President Hinckley has said, “I remind mothers everywhere of the sanctity of your calling.  No other can adequately take your place.  No responsibility is greater, no obligation more binding than that you rear in love and peace and integrity those whom you have brought into the world” (Pres. Hinckley, Bring Up a Child in the Way he Should Go, Ensign, Nov. 1993).

No other can adequately take your place – those are the words of a prophet.

I believe there is so much in the world that can distract us from the sanctity of our callings as mother.  Not only can these things distract us, they are designed to do just that.  In the past few decades so many doors have been opened to us as women.  We have more choices than ever before regarding our educations and our professional opportunities.  The availability of these choices, I believe, is inherently good.  After all, our Heavenly Father is all about giving us the ability to choose.  However, somewhere along the way, with all the cheering and hurrahing over our new choices, many women seem to have forgotten that the old choice of being a full-time mother and homemaker is still an option.  Don’t misunderstand what I am saying.  For some women staying at home is not an option and the brethren have recognized and continue to recognize this with love and understanding.  I temporarily returned to work when my oldest was about 5 months old.  Sometimes it is necessary.

One of the unfortunate side effects of so many women working outside the home is that those who stay at home often compare themselves to their professional counterparts and feel that they don’t measure up.  The stay-at-home mom with a degree wonders if she isn’t wasting a hard-earned education.  The stay-at-home mom who never finished her degree because children came along wonders if she hasn’t missed out on a great opportunity.  As we watch other women climb the corporate ladder or increase their education we wonder if we couldn’t have done the same, and if we wouldn’t be more interesting people for having done so.  Of course, allowing ourselves to become mired in the “what if’s” distracts from our task at hand of rearing our children in truth and righteousness.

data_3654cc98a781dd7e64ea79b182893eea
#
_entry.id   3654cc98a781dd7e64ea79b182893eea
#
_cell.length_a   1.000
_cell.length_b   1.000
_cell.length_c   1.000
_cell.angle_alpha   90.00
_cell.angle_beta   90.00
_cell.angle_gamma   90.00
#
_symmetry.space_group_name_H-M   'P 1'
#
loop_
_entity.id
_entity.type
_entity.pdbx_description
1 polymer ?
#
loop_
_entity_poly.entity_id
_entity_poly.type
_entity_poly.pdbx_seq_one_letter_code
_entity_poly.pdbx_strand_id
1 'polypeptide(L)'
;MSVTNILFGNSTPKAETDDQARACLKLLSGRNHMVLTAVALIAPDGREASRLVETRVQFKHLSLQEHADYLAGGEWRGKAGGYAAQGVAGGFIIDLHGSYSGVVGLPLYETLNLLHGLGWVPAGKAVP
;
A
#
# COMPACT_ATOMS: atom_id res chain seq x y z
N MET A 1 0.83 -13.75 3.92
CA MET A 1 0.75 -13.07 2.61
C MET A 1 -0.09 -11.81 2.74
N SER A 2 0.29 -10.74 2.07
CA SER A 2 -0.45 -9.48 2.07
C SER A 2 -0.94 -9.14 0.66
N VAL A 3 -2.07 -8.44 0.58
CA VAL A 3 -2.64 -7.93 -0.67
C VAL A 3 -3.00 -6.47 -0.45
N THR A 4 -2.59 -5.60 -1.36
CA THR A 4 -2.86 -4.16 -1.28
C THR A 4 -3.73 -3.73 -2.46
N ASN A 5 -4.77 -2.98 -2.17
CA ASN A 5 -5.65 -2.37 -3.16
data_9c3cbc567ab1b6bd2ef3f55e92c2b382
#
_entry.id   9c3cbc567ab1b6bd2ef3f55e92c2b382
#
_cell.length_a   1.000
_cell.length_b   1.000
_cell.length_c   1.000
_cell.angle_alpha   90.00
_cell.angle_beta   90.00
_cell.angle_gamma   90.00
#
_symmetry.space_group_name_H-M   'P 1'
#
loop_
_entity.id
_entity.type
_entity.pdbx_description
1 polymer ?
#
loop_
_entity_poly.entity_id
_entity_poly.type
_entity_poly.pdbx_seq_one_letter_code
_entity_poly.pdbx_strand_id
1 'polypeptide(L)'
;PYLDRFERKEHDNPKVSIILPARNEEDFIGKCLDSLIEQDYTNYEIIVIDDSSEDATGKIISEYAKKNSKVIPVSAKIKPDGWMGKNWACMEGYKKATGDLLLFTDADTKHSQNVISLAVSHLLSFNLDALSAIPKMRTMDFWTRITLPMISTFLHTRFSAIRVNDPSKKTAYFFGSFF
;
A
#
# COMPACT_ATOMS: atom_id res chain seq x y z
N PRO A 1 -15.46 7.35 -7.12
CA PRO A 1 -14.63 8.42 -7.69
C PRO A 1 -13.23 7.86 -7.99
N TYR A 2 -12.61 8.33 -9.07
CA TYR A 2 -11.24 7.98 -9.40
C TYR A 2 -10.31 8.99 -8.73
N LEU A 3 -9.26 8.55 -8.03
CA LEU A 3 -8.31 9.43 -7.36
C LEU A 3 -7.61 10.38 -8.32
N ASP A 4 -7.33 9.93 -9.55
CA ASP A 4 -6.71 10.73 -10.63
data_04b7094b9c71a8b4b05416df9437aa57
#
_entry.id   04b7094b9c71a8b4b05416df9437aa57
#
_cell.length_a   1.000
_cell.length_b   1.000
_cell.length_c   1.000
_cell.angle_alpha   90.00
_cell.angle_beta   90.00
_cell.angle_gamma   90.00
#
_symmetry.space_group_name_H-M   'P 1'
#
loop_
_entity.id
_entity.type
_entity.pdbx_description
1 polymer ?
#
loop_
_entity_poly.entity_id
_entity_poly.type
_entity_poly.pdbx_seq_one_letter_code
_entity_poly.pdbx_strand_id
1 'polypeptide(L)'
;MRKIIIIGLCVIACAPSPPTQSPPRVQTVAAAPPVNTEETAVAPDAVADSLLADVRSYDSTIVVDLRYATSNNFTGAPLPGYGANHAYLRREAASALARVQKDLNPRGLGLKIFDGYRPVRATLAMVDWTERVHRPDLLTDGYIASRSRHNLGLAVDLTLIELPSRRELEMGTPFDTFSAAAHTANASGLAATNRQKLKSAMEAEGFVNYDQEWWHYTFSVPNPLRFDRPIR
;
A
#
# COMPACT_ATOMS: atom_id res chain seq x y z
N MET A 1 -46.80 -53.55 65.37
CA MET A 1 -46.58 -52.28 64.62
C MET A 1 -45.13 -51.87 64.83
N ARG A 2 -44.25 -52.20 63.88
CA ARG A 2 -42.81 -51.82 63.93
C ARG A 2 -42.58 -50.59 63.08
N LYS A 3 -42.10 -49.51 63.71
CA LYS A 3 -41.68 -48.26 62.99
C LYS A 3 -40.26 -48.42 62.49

I occasionally hear from an old college roommate of mine.  The last time we got a Christmas card she was finishing up her Ph.d. and learning some obscure African dialect, I believe.  Her letter was full of all the interesting things she had been learning and doing and I began feeling like an utter failure. 

Well, I cannot speak an obscure African dialect.  I don’t even remember most of the French I learned in college.  I don’t have a Ph.d.  I don’t even have a master’s degree.  I haven’t been published in about 4 years now, and I never was published in any highly respected publication.  Shortly after my first daughter was born I was offered the job of being the editor-in-chief of one of the area’s largest semi-weekly newspapers.  I turned down that job, but am reminded of the opportunity every time I open up my daily paper and see the smiling face of one of the columnists who worked her way up to her current job, in part, by being the editor of the paper I turned down.  But when I focus on these things, my job as a mother becomes more frustrating, and motherhood is frustrating enough without adding resentment for the unfulfilled “what if’s.”

President Joseph F. Smith said, “After all, to do well those things which God ordained to be the common lot of all man-kind, is the truest greatness.  To be a successful father or a successful mother is greater than to be a successful general or a successful statesman.  One is of universal and eternal greatness, the other is ephemeral” (Pres. Joseph F. Smith, Gospel Doctrine, Salt Lake City: Deseret Book Co., 1939).